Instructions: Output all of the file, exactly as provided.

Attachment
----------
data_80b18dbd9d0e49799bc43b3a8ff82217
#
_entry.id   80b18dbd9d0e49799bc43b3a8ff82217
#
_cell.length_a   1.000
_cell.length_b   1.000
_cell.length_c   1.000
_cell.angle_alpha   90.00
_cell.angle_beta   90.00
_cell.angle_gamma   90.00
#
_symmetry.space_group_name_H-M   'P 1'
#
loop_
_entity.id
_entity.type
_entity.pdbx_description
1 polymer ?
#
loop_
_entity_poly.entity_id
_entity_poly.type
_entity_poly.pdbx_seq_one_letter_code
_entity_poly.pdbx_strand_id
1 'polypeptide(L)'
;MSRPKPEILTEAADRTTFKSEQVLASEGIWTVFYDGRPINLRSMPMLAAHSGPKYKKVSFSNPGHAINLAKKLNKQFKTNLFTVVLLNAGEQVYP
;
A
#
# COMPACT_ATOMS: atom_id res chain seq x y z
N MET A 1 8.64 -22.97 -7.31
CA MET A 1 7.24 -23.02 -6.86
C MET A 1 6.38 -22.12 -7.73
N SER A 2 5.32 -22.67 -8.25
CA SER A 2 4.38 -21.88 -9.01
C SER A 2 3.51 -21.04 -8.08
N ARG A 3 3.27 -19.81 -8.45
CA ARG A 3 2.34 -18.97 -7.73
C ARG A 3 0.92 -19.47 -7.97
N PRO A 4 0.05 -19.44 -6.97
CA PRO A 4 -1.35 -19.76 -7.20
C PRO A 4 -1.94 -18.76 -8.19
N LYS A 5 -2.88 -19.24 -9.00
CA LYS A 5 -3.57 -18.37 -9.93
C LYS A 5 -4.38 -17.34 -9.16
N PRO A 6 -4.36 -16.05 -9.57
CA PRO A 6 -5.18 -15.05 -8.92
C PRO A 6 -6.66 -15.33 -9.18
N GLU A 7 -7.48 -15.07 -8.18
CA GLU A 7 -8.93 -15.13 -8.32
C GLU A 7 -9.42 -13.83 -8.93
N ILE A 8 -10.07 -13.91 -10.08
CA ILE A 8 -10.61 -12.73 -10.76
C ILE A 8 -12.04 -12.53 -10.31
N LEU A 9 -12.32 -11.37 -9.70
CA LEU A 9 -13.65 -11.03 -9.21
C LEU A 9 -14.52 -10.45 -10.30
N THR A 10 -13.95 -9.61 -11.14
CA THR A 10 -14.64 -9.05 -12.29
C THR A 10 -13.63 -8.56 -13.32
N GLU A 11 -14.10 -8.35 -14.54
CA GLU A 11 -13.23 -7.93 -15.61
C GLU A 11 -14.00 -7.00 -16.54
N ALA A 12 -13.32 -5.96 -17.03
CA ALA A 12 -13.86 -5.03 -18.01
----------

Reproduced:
data_80b18dbd9d0e49799bc43b3a8ff82217
#
_entry.id   80b18dbd9d0e49799bc43b3a8ff82217
#
_cell.length_a   1.000
_cell.length_b   1.000
_cell.length_c   1.000
_cell.angle_alpha   90.00
_cell.angle_beta   90.00
_cell.angle_gamma   90.00
#
_symmetry.space_group_name_H-M   'P 1'
#
loop_
_entity.id
_entity.type
_entity.pdbx_description
1 polymer ?
#
loop_
_entity_poly.entity_id
_entity_poly.type
_entity_poly.pdbx_seq_one_letter_code
_entity_poly.pdbx_strand_id
1 'polypeptide(L)'
;MSRPKPEILTEAADRTTFKSEQVLASEGIWTVFYDGRPINLRSMPMLAAHSGPKYKKVSFSNPGHAINLAKKLNKQFKTNLFTVVLLNAGEQVYP
;
A
#
# COMPACT_ATOMS: atom_id res chain seq x y z
N MET A 1 8.64 -22.97 -7.31
CA MET A 1 7.24 -23.02 -6.86
C MET A 1 6.38 -22.12 -7.73
N SER A 2 5.32 -22.67 -8.25
CA SER A 2 4.38 -21.88 -9.01
C SER A 2 3.51 -21.04 -8.08
N ARG A 3 3.27 -19.81 -8.45
CA ARG A 3 2.34 -18.97 -7.73
C ARG A 3 0.92 -19.47 -7.97
N PRO A 4 0.05 -19.44 -6.97
CA PRO A 4 -1.35 -19.76 -7.20
C PRO A 4 -1.94 -18.76 -8.19
N LYS A 5 -2.88 -19.24 -9.00
CA LYS A 5 -3.57 -18.37 -9.93
C LYS A 5 -4.38 -17.34 -9.16
N PRO A 6 -4.36 -16.05 -9.57
CA PRO A 6 -5.18 -15.05 -8.92
C PRO A 6 -6.66 -15.33 -9.18
N GLU A 7 -7.48 -15.07 -8.18
CA GLU A 7 -8.93 -15.13 -8.32
C GLU A 7 -9.42 -13.83 -8.93
N ILE A 8 -10.07 -13.91 -10.08
CA ILE A 8 -10.61 -12.73 -10.76
C ILE A 8 -12.04 -12.53 -10.31
N LEU A 9 -12.32 -11.37 -9.70
CA LEU A 9 -13.65 -11.03 -9.21
C LEU A 9 -14.52 -10.45 -10.30
N THR A 10 -13.95 -9.61 -11.14
CA THR A 10 -14.64 -9.05 -12.29
C THR A 10 -13.63 -8.56 -13.32
N GLU A 11 -14.10 -8.35 -14.54
CA GLU A 11 -13.23 -7.93 -15.61
C GLU A 11 -14.00 -7.00 -16.54
N ALA A 12 -13.32 -5.96 -17.03
CA ALA A 12 -13.86 -5.03 -18.01